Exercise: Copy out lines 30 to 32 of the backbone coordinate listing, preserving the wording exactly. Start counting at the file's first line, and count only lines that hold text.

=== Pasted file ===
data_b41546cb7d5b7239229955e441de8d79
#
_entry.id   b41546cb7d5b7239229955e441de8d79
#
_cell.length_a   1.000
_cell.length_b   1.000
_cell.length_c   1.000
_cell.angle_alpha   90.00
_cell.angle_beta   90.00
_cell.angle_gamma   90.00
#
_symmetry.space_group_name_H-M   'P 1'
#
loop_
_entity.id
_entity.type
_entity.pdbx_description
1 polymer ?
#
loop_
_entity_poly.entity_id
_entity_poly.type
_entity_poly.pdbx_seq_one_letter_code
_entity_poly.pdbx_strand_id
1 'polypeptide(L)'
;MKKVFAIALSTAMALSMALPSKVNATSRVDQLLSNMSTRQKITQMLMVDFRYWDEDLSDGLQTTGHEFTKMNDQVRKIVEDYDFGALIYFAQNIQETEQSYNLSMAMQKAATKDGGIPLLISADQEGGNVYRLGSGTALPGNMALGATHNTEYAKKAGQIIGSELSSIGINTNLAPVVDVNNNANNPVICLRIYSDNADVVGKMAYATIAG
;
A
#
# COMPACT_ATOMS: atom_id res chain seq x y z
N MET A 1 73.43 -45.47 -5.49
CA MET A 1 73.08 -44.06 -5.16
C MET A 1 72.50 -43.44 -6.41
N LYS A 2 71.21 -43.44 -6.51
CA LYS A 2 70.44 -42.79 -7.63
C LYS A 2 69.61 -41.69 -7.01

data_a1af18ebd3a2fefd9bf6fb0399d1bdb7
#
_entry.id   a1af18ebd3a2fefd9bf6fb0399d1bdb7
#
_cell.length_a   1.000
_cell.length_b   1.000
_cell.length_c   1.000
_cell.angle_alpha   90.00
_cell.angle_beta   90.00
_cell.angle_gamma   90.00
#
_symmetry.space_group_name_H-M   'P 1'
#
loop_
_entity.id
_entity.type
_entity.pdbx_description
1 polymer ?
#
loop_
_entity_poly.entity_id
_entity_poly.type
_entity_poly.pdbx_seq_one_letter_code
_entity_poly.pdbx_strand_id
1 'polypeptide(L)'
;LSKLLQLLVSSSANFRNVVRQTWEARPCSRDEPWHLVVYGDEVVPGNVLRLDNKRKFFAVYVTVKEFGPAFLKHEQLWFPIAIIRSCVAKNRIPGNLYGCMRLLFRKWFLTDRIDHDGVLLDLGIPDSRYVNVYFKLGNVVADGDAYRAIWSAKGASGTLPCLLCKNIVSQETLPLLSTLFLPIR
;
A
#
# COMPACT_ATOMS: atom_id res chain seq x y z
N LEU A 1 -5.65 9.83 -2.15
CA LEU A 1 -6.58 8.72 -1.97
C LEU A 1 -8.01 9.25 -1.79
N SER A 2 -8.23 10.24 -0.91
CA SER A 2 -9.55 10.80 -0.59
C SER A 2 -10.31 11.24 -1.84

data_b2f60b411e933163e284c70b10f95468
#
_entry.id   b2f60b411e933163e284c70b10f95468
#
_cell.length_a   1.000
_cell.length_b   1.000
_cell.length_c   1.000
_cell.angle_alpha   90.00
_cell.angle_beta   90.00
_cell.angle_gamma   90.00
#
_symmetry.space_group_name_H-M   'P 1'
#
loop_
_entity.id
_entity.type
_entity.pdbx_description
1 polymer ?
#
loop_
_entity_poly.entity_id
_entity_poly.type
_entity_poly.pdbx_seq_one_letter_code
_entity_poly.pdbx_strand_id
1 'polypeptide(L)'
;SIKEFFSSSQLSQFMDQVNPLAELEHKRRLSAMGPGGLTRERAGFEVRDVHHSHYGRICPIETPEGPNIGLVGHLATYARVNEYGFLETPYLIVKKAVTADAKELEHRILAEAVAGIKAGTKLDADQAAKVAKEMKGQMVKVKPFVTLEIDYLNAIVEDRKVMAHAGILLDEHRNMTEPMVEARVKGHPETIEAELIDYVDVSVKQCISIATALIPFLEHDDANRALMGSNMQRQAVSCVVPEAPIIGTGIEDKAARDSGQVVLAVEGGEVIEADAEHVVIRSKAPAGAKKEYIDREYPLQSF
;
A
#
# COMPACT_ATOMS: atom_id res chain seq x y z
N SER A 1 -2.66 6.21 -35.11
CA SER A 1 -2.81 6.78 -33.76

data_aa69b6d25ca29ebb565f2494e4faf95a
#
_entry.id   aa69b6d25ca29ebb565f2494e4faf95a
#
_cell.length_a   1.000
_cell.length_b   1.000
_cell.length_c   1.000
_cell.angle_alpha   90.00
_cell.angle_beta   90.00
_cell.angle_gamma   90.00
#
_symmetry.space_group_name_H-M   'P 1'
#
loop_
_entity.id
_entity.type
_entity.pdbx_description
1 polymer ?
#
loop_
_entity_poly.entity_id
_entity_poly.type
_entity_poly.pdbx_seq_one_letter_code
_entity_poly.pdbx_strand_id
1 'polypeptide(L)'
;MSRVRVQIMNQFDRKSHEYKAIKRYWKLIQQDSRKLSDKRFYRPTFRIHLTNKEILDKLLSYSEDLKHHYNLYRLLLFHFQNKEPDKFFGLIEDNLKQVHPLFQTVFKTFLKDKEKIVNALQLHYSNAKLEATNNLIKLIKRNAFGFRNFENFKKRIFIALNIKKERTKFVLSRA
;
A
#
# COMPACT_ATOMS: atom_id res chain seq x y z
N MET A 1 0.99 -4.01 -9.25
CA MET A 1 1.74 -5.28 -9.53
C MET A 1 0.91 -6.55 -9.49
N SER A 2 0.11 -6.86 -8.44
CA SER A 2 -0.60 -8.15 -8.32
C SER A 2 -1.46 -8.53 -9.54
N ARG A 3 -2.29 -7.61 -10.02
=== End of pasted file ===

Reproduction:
# COMPACT_ATOMS: atom_id res chain seq x y z
N MET A 1 73.43 -45.47 -5.49
CA MET A 1 73.08 -44.06 -5.16